Trump isn’t quitting and neither can we
Demonstrators march in New York City this past weekend to demand that every vote be counted and the results of the election be protected. Maicol David Lynch / People's World

Let’s get real: Things are anything but normal in this country. Attempts to explain Trump’s refusing to cede power along “normal” lines—that he’s upset, is attempting to get a pardon, or is trying to position himself and the GOP for the future—seem strained.

Consider that for the past four years Trump has thugged his way through the presidency—threatening, attacking, refusing to back down or apologize—all while aligning himself with the extremist white supremacist and fascist-tinged fringe. Why should the country expect anything different now?

Whether or not Trump’s a committed fascist or simply a spoiled CEO seeking God-knows-what seems beside the point. A larger issue is what is the orientation of the class and political forces around him are and how far are they prepared to go to get what they want. And that’s a troublesome question.

Here Trump’s actions must be viewed in light of the uncertainty of a political moment where the old refuses to give way and the new cannot quite find its way forward, a time once described by Antonio Gramsci as one of “monsters.”

Last Thursday night, Trump made the most dangerous speech ever delivered by a sitting U.S. president when he charged that voters and their representatives in Philadelphia, Atlanta, and Detroit stole the election. “We’ll not allow the corruption to steal such an important election or any election, for that matter,” he said.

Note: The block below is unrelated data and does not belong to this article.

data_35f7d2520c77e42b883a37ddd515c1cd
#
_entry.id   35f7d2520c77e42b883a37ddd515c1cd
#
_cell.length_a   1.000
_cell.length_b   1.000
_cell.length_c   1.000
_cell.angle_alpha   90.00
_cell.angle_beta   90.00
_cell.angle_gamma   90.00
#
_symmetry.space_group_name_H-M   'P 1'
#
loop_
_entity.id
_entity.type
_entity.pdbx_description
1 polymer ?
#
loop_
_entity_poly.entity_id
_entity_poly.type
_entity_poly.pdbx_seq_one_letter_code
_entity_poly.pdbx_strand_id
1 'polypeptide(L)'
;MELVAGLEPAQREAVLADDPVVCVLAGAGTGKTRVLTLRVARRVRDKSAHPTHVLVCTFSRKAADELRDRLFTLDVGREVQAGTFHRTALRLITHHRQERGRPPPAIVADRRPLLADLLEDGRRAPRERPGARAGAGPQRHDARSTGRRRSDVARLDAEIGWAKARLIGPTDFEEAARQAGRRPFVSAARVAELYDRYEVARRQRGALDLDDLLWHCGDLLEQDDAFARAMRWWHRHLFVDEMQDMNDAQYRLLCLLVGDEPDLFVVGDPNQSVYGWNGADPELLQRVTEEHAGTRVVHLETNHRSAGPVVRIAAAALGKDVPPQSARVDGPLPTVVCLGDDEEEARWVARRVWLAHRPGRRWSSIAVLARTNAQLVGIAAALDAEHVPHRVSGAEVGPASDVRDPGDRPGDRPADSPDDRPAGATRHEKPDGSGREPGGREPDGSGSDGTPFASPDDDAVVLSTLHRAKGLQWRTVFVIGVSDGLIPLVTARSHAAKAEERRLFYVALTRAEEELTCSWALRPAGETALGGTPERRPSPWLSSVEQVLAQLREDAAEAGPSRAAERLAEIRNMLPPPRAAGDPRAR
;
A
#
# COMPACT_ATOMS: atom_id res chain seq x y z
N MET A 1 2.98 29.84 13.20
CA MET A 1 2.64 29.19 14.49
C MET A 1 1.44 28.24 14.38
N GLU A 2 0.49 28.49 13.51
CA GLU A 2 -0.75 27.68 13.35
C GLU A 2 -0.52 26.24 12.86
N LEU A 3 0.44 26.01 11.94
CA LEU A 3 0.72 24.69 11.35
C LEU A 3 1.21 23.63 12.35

Think about that for a moment: The charge is that voters in largely African-American cities attempted to illegally overturn the results. In making the accusation, Trump was attempting to both criminalize and delegitimize the entire election process.

You’ve got to go back to the overthrow of the Reconstruction governments in the decades after the Civil War to find anything in American history that comes close to this. Back then, Black-led city and state governments in the former slave South were removed from office and the voters disenfranchised after charges of corruption and incompetence. Almost a century of fascist-like rule in the South followed.

Today, what will come next after Trump’s allegations? Hate-filled charges of “lock them up” or worse? With Trump forces organizing protest rallies in Pennsylvania this week and a national MAGA march in D.C. this Saturday, we won’t have to look far for answers.

Alarmingly, the plans seem to go far beyond rallies of the faithful. In the last days, Trump has fired Secretary of Defense Mark Esper and removed several national security and intelligence officials, with rumors circulating about replacing the heads of the FBI and CIA. With seven weeks left in office, the question has to be asked: To what possible ends are these maneuvers aimed?